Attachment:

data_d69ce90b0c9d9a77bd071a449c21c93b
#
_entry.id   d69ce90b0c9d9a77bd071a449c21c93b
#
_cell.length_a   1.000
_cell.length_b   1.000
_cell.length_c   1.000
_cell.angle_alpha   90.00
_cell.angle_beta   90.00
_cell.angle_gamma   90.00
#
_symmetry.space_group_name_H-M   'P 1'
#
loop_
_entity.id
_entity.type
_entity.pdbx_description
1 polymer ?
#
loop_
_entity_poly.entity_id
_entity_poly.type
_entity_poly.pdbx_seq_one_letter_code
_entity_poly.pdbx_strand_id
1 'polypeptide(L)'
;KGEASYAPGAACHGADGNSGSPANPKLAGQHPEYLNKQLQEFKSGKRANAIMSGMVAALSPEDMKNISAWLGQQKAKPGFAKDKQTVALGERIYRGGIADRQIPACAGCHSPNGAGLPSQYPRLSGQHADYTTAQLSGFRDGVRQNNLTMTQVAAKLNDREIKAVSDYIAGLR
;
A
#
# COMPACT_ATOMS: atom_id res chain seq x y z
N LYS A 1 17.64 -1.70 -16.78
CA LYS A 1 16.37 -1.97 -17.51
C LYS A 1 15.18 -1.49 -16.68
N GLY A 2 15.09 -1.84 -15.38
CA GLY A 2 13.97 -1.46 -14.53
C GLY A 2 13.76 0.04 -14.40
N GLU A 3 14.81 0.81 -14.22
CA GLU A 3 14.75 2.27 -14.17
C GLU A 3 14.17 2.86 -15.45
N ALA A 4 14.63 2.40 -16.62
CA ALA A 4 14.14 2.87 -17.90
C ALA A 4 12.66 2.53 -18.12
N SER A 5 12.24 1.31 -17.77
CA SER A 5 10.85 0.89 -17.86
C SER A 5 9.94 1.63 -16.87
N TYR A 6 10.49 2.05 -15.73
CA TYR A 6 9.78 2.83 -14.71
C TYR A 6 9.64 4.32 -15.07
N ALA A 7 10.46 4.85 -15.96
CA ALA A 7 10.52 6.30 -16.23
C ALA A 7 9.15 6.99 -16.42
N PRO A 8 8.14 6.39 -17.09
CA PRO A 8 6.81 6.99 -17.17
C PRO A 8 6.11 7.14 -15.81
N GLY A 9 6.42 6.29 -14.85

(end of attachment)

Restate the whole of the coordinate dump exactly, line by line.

data_d69ce90b0c9d9a77bd071a449c21c93b
#
_entry.id   d69ce90b0c9d9a77bd071a449c21c93b
#
_cell.length_a   1.000
_cell.length_b   1.000
_cell.length_c   1.000
_cell.angle_alpha   90.00
_cell.angle_beta   90.00
_cell.angle_gamma   90.00
#
_symmetry.space_group_name_H-M   'P 1'
#
loop_
_entity.id
_entity.type
_entity.pdbx_description
1 polymer ?
#
loop_
_entity_poly.entity_id
_entity_poly.type
_entity_poly.pdbx_seq_one_letter_code
_entity_poly.pdbx_strand_id
1 'polypeptide(L)'
;KGEASYAPGAACHGADGNSGSPANPKLAGQHPEYLNKQLQEFKSGKRANAIMSGMVAALSPEDMKNISAWLGQQKAKPGFAKDKQTVALGERIYRGGIADRQIPACAGCHSPNGAGLPSQYPRLSGQHADYTTAQLSGFRDGVRQNNLTMTQVAAKLNDREIKAVSDYIAGLR
;
A
#
# COMPACT_ATOMS: atom_id res chain seq x y z
N LYS A 1 17.64 -1.70 -16.78
CA LYS A 1 16.37 -1.97 -17.51
C LYS A 1 15.18 -1.49 -16.68
N GLY A 2 15.09 -1.84 -15.38
CA GLY A 2 13.97 -1.46 -14.53
C GLY A 2 13.76 0.04 -14.40
N GLU A 3 14.81 0.81 -14.22
CA GLU A 3 14.75 2.27 -14.17
C GLU A 3 14.17 2.86 -15.45
N ALA A 4 14.63 2.40 -16.62
CA ALA A 4 14.14 2.87 -17.90
C ALA A 4 12.66 2.53 -18.12
N SER A 5 12.24 1.31 -17.77
CA SER A 5 10.85 0.89 -17.86
C SER A 5 9.94 1.63 -16.87
N TYR A 6 10.49 2.05 -15.73
CA TYR A 6 9.78 2.83 -14.71
C TYR A 6 9.64 4.32 -15.07
N ALA A 7 10.46 4.85 -15.96
CA ALA A 7 10.52 6.30 -16.23
C ALA A 7 9.15 6.99 -16.42
N PRO A 8 8.14 6.39 -17.09
CA PRO A 8 6.81 6.99 -17.17
C PRO A 8 6.11 7.14 -15.81
N GLY A 9 6.42 6.29 -14.85